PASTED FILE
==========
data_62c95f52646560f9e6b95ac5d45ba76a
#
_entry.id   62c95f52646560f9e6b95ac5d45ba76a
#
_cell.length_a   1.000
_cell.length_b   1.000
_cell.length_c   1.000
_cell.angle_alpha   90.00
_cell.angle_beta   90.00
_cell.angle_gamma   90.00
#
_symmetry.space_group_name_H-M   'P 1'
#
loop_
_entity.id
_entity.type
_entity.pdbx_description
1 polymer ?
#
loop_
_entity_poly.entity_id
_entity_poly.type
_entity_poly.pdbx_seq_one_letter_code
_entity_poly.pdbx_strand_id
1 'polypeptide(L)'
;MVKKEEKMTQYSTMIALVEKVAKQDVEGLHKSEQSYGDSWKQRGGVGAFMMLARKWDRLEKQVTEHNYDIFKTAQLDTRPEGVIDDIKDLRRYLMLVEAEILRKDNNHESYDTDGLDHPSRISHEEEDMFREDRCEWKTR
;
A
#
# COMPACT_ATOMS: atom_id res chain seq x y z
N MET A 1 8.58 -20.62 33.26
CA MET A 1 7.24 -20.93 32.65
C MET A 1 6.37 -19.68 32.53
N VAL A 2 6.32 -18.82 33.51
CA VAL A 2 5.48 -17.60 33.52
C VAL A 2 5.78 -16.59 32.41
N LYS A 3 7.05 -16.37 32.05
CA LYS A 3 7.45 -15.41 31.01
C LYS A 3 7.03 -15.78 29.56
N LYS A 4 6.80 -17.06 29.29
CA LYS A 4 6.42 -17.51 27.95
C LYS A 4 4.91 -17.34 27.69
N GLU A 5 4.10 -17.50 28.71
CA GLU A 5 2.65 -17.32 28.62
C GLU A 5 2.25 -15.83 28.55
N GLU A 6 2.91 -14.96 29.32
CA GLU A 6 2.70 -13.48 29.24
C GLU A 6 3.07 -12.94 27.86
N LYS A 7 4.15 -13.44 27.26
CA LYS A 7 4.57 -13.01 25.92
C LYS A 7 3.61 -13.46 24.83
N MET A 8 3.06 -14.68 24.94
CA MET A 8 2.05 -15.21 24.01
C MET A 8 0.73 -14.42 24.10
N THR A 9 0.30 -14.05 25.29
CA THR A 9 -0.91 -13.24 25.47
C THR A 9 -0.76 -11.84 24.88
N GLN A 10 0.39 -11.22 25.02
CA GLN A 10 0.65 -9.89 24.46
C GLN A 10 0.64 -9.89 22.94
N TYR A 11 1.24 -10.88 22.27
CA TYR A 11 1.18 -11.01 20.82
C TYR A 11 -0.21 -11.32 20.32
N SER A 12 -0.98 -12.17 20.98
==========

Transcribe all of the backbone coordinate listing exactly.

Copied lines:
data_62c95f52646560f9e6b95ac5d45ba76a
#
_entry.id   62c95f52646560f9e6b95ac5d45ba76a
#
_cell.length_a   1.000
_cell.length_b   1.000
_cell.length_c   1.000
_cell.angle_alpha   90.00
_cell.angle_beta   90.00
_cell.angle_gamma   90.00
#
_symmetry.space_group_name_H-M   'P 1'
#
loop_
_entity.id
_entity.type
_entity.pdbx_description
1 polymer ?
#
loop_
_entity_poly.entity_id
_entity_poly.type
_entity_poly.pdbx_seq_one_letter_code
_entity_poly.pdbx_strand_id
1 'polypeptide(L)'
;MVKKEEKMTQYSTMIALVEKVAKQDVEGLHKSEQSYGDSWKQRGGVGAFMMLARKWDRLEKQVTEHNYDIFKTAQLDTRPEGVIDDIKDLRRYLMLVEAEILRKDNNHESYDTDGLDHPSRISHEEEDMFREDRCEWKTR
;
A
#
# COMPACT_ATOMS: atom_id res chain seq x y z
N MET A 1 8.58 -20.62 33.26
CA MET A 1 7.24 -20.93 32.65
C MET A 1 6.37 -19.68 32.53
N VAL A 2 6.32 -18.82 33.51
CA VAL A 2 5.48 -17.60 33.52
C VAL A 2 5.78 -16.59 32.41
N LYS A 3 7.05 -16.37 32.05
CA LYS A 3 7.45 -15.41 31.01
C LYS A 3 7.03 -15.78 29.56
N LYS A 4 6.80 -17.06 29.29
CA LYS A 4 6.42 -17.51 27.95
C LYS A 4 4.91 -17.34 27.69
N GLU A 5 4.10 -17.50 28.71
CA GLU A 5 2.65 -17.32 28.62
C GLU A 5 2.25 -15.83 28.55
N GLU A 6 2.91 -14.96 29.32
CA GLU A 6 2.70 -13.48 29.24
C GLU A 6 3.07 -12.94 27.86
N LYS A 7 4.15 -13.44 27.26
CA LYS A 7 4.57 -13.01 25.92
C LYS A 7 3.61 -13.46 24.83
N MET A 8 3.06 -14.68 24.94
CA MET A 8 2.05 -15.21 24.01
C MET A 8 0.73 -14.42 24.10
N THR A 9 0.30 -14.05 25.29
CA THR A 9 -0.91 -13.24 25.47
C THR A 9 -0.76 -11.84 24.88
N GLN A 10 0.39 -11.22 25.02
CA GLN A 10 0.65 -9.89 24.46
C GLN A 10 0.64 -9.89 22.94
N TYR A 11 1.24 -10.88 22.27
CA TYR A 11 1.18 -11.01 20.82
C TYR A 11 -0.21 -11.32 20.32
N SER A 12 -0.98 -12.17 20.98